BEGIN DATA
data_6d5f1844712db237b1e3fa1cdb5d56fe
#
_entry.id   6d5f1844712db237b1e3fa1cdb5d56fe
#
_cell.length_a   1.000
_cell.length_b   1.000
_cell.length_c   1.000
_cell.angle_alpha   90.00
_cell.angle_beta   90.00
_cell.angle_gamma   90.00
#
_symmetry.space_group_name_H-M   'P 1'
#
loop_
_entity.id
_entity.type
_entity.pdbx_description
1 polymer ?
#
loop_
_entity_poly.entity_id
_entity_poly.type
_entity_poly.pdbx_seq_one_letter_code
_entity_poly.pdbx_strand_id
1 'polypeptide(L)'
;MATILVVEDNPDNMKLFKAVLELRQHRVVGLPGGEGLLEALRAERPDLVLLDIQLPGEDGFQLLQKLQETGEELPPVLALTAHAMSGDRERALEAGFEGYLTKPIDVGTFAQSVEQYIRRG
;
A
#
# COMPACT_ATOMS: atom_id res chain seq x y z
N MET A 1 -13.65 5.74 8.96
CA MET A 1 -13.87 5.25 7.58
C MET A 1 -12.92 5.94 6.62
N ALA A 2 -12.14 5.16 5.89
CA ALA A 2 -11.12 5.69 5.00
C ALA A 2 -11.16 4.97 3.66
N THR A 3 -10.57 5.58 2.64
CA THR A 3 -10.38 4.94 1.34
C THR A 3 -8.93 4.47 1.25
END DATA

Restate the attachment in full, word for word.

data_6d5f1844712db237b1e3fa1cdb5d56fe
#
_entry.id   6d5f1844712db237b1e3fa1cdb5d56fe
#
_cell.length_a   1.000
_cell.length_b   1.000
_cell.length_c   1.000
_cell.angle_alpha   90.00
_cell.angle_beta   90.00
_cell.angle_gamma   90.00
#
_symmetry.space_group_name_H-M   'P 1'
#
loop_
_entity.id
_entity.type
_entity.pdbx_description
1 polymer ?
#
loop_
_entity_poly.entity_id
_entity_poly.type
_entity_poly.pdbx_seq_one_letter_code
_entity_poly.pdbx_strand_id
1 'polypeptide(L)'
;MATILVVEDNPDNMKLFKAVLELRQHRVVGLPGGEGLLEALRAERPDLVLLDIQLPGEDGFQLLQKLQETGEELPPVLALTAHAMSGDRERALEAGFEGYLTKPIDVGTFAQSVEQYIRRG
;
A
#
# COMPACT_ATOMS: atom_id res chain seq x y z
N MET A 1 -13.65 5.74 8.96
CA MET A 1 -13.87 5.25 7.58
C MET A 1 -12.92 5.94 6.62
N ALA A 2 -12.14 5.16 5.89
CA ALA A 2 -11.12 5.69 5.00
C ALA A 2 -11.16 4.97 3.66
N THR A 3 -10.57 5.58 2.64
CA THR A 3 -10.38 4.94 1.34
C THR A 3 -8.93 4.47 1.25